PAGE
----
The Introduction to "A Cruel Paradise"
It is the names I remember, even after this time. They roll off my tongue like pearls off a string: Gbalatuah, Gbarnga, Fenutoli, Sanniquellie, Ripac, Topusko, Doboj, Banja Luka, Bujumbura, Ngozi, Musema, Mweso, Birambizo, Mokoto. They are names I once knew well. The roads I travelled, the homes I lived in. Like cards from a deck, each one is different and each has its story to tell. The massacre in Mokoto, the incident in Birambizo where we were nearly killed, the checkpoint where we were stopped in Topusko, the afternoon in jail in Gbarnga.
The first time I came back from a war zone I had so many stories to tell, so much to express. The experience was all so new. Later, after a few more wars and a couple more years, I stopped talking so much. I could still tell a great story, but I stopped trying to explain what it was really like. There were things I had such strong opinions about, issues I could discuss for hours, but only to someone who'd been there, and so few people had been there. So few people could truly relate to the work I'd done.
I found out that my family and friends, for all their good intentions, shared little interest in what I had to say. They were unaware of the effects of early UN intervention in conflict areas, knew nothing about the unequal distribution of resources as a cause of famine, drew blank stares when I spoke of businesses and governments fuelling the war effort in Liberia, of ethnic cleansing in Bosnia, or of massacres in Zaire. They liked a good story, but only the CNN headlines - not the truth behind the headlines.
To say that I was a bit naive when I first started working as an international relief worker would be an understatement of monumental proportions! I knew nothing. But I learned more in a few years than I ever could have imagined. I pushed myself to the limit in ways I had never expected. Life as an international relief worker changed me profoundly. For that kind of life one makes a sacrifice: friends disappear, family ties loosen, and the sense of home, of the place you belong, becomes the place you lay down a backpack - be it for days or weeks or months.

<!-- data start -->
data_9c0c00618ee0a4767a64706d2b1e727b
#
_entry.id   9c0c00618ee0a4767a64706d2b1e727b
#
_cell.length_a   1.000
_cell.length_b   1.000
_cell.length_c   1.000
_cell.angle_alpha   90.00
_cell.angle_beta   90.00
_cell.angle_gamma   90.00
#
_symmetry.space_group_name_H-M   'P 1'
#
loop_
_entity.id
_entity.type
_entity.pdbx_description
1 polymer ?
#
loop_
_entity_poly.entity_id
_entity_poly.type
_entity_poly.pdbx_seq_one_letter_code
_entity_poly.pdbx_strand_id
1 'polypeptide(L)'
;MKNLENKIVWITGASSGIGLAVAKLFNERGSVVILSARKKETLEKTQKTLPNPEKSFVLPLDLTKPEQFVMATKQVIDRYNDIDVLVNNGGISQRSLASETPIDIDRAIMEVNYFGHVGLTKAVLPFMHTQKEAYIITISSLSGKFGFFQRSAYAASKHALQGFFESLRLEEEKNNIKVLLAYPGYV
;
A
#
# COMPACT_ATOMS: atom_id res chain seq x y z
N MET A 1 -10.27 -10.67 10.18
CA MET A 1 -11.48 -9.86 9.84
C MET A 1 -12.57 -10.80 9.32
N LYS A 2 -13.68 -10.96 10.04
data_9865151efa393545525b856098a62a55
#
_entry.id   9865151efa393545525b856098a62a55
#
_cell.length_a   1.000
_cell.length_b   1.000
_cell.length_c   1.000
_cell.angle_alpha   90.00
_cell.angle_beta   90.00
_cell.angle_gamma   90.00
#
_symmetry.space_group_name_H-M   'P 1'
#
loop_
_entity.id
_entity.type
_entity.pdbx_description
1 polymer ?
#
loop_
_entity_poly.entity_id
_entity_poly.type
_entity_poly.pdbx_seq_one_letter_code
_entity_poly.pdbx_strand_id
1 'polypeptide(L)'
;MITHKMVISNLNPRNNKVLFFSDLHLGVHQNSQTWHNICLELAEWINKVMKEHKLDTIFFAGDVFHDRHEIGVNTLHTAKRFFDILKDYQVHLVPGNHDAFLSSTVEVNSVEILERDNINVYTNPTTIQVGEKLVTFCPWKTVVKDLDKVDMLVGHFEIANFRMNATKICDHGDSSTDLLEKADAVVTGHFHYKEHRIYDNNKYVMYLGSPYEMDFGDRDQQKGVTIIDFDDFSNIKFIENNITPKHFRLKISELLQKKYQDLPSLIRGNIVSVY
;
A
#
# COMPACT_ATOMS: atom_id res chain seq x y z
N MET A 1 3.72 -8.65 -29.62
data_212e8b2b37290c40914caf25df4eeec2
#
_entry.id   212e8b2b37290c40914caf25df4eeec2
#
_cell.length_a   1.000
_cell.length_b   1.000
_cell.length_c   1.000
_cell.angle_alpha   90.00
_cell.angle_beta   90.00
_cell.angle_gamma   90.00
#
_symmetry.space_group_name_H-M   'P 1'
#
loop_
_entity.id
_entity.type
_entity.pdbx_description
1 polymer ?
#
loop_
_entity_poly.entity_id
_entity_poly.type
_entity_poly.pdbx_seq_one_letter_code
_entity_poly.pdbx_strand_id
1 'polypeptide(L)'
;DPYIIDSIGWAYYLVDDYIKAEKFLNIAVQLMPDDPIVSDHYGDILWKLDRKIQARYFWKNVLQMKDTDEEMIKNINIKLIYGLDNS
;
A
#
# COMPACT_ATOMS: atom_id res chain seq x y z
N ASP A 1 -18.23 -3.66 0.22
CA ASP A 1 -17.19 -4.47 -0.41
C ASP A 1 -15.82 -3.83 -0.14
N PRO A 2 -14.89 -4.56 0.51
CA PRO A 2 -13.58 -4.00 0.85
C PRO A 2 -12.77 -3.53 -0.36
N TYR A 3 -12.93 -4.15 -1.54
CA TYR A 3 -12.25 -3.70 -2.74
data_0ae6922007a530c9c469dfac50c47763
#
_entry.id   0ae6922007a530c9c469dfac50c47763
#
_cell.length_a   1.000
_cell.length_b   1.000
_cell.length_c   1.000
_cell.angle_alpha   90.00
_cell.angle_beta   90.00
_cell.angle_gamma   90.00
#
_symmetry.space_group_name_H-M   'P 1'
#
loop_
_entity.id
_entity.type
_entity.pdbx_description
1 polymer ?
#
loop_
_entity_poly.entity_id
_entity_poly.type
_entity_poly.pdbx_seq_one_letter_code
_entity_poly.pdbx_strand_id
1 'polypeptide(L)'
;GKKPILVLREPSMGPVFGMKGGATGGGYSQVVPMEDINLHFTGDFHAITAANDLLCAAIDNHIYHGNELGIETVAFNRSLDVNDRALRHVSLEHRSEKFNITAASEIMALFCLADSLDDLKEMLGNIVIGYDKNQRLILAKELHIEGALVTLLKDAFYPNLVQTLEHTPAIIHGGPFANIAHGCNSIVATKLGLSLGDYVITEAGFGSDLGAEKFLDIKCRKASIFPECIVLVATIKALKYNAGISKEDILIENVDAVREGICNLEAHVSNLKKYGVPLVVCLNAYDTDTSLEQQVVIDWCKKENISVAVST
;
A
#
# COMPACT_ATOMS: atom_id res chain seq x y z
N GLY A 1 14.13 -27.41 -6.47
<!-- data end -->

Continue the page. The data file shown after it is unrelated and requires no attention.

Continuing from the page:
My work created a distance, distance of experiences, of time, of tragedy and of too many things I could never mention in all the letters I sent home over the years. It was a distance made of the real stories, sitting there between the lines of those letters, never acknowledged.
I would like to try to go back between those lines now and tell you the story of what it's really like to be a nurse working in a war zone and what it's really like to be an international aid worker. It's a job I held for nearly four years and a hell of a way to make a living. It was all the things one would imagine: a great adventure, an exotic life, an amazing challenge, a rewarding experience. It was also the hardest job I've ever done, the most frustrating and, at times, the most dangerous. This is my personal story, and every aid worker in the world has his or her own. I would not ask you to see this as typical' of all relief workers' experiences. Nothing about this kind of work is typical.
This is not just a story of tragedy and sorrow. In every war, no matter how ugly or how cruel, there remains a part of the human spirit that will not be broken. A part that survives, grows strong, adapts and simply will not surrender. In my projects there was always laughter - even joy - friendship, love and hope. Strangers became friends, staff members became colleagues, students became teachers, and we all grew and changed in some way. Nobody ever comes away from a war unchanged, not those who perpetrate it, nor their victims, not those of us there to help. It was sometimes a dangerous job, but people worked with a passion and a belief in their work that one rarely sees in the real' world. I met friends who became family and enemies who became friends. I worked with civilians and military, with rebels and combatants, with heros and fools. I worked in the cities, in the jungle and the bush, in hospitals, shacks, health centres, homes and schools. I remember times of utter boredom and times when the adrenaline rushed and everything seemed possible. It was terrifying, it was exciting, it was insane. We were living on the edge - and you should have seen the view!